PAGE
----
Thus, the themes of love and loss are placed in different contexts in the poems under analysis, creating a rather striking difference in their overall emotional impression that they create. Though the weight of loss is excruciatingly heavy in both poems, and each narrator is obviously grieving, the pain is represented through platonic love in Pearl, whereas in the Book of the Duchess, the love between the husband and the wife is portrayed. The portrayed difference in the character and, therefore, the context of the poems leads to the creation of rather different impressions following the reading of the poems (Martin 1194). The disconnection from reality is present in both poems, taking a rather phantasmagorical shape in each, yet the emotional impact that each produces is slightly different. Namely, the death of the wife mourned by the knight and the loss of the infant daughter sung in Pearl create two contexts that are entirely different for the reader, with the latter one connecting the theme of loss with that one of innocence, and the former one having a clearly romantic tint.

The Themes of Life and Death

The themes of life and death are also explored in a slightly different fashion in each poem despite the presence of a similar concept of disconnection from reality and the focus on the transient and pliable nature of dreams. Specifically, in Pearl, the presence of a slight slimmer of hope that the grieving father sees once plunging into the surreal environment of his dream can be seen. Although there is no miraculous way of bringing the daughter back from the dead, the woman representing Virgin Mary in his dream provides him consolation and comfort, allowing him to reconcile with his loss. Namely, the following lines indicate that the father questions whether his grief has been stifled: “She spoke to me for my soul’s peace,/Courtesied with her quaint woman’s lore” (Gawain Poet). Although the loss of the child still weighs heavily upon him, he will be capable of grappling with his loss.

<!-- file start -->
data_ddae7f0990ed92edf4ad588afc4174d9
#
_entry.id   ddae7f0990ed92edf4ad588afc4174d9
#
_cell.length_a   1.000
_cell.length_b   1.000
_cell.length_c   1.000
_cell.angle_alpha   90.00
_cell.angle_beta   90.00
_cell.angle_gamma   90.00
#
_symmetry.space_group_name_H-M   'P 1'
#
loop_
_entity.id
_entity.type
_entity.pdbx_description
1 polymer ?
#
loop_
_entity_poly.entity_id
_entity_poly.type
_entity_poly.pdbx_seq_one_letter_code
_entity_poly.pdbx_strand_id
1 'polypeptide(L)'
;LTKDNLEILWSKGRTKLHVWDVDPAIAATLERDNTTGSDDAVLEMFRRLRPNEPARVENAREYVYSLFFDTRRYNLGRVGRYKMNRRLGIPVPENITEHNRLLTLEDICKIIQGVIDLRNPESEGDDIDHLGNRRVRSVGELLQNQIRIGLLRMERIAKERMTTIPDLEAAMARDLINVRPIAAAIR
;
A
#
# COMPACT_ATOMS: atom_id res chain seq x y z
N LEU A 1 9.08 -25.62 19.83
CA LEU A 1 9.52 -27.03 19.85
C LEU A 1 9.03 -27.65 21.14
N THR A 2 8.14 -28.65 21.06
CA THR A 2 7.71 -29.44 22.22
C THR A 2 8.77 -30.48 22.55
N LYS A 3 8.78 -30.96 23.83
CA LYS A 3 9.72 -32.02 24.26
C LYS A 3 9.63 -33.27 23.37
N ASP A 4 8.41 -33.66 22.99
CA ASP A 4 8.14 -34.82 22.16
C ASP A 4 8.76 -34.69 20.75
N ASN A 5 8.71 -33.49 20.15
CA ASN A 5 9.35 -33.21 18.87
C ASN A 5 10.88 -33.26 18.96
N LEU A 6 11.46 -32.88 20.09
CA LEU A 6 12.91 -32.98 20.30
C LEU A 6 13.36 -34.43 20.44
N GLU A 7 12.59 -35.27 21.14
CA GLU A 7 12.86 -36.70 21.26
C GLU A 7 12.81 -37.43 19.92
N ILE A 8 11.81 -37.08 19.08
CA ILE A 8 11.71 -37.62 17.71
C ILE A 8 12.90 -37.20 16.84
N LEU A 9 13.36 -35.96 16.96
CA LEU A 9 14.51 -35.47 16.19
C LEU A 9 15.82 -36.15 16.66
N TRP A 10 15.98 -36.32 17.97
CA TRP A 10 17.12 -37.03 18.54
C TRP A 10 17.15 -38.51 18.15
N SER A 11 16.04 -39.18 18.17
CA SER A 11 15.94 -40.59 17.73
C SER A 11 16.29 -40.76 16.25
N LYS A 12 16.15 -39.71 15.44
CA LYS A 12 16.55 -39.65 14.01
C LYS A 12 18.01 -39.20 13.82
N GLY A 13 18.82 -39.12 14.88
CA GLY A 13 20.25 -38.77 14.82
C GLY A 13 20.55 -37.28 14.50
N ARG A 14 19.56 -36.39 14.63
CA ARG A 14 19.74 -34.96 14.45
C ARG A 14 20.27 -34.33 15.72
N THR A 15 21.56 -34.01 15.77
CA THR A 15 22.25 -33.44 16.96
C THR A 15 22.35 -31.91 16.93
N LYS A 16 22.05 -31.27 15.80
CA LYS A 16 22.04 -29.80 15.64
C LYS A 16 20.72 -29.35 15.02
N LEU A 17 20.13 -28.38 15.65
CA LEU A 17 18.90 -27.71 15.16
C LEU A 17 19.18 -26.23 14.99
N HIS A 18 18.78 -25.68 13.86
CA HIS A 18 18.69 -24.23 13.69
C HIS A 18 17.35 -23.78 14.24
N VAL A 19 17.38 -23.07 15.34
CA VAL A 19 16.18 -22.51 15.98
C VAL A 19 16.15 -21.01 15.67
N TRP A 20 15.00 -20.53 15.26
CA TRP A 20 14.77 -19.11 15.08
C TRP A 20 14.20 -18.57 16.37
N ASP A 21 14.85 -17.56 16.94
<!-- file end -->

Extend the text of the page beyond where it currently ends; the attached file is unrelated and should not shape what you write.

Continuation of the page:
However, in the Book of Duchess, no such opportunity for consolation and, ultimately, the opportunity to reconcile with the loss, is provided. Instead, the presence of grief is amplified as the narrator emphasizes the poet’s blindness to the grief of the knight. As a result, instead of the sense of comfort, the climax of the poem leads to the discovery of grief and the resulting misery. As the poet puts it eloquently, “Alway in point to falle a-doun;.For sorwful imaginacioun/ Is alway hoolly in my minde” (Chaucer). Therefore, the issue of grief is represented as the experience that does not imply solace but, instead, is expected to remain a thing in itself and a continuous burden on the suffering person (Dunai). Thus, the excerpts above indicate that the two poems approach the issue of grief, as well as the problem of loss, from completely different angles. While one of them attempts at providing emotional comfort, the other seeks to wallow in misery and embrace its overwhelming power.

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The Theme of Love

Similarly, the theme of love as it is related to the concept of love is represented very differently in each poem. Whereas in Pearl, love is portrayed through the lens of innocence, which is understandable given the fact that parental love is described, the feelings portrayed in The Duchess are clearly romantic. The Knight grieving over the death of his Duchess evidently serves to portray romantic love (Hieatt 68). Moreover, the story of Ceyx and Alcyone, which the poet stumbles across first in his sleep, describes the relationships between a wife and a husband, even though the roles are reversed in this scenario, and the wife mourns the husband in the first part of the narrative. Therefore, the love depicted in Book of the Duchess is strikingly different from the feelings portrayed in the Pearl, which suggests that the portrayal of love and loss is painted in quite different ways in the Pearl and the Book of the Duchess.

Therefore, the representation of love in Pearl is quite different from that one of the Book of the Duchess, which leads to an entirely different impression that it leaves on the reader. Although the calm and mournful nature of both are emphasized in the poems, Pearl leans toward a much more platonic exploration of love, focusing on the pain of losing a child. Moreover, due to the introduction of an allegory for the Virgin Mary, which the Pearl features to a very noticeable extent, one could interpret the Gawain Poet’s work as the attempt at examining the theme of love for God. Moreover, God’s love for His children and the willingness to relieve them of their pain by offering them reconciliation with their grief can be read in Pearl’s image of Pearl herself.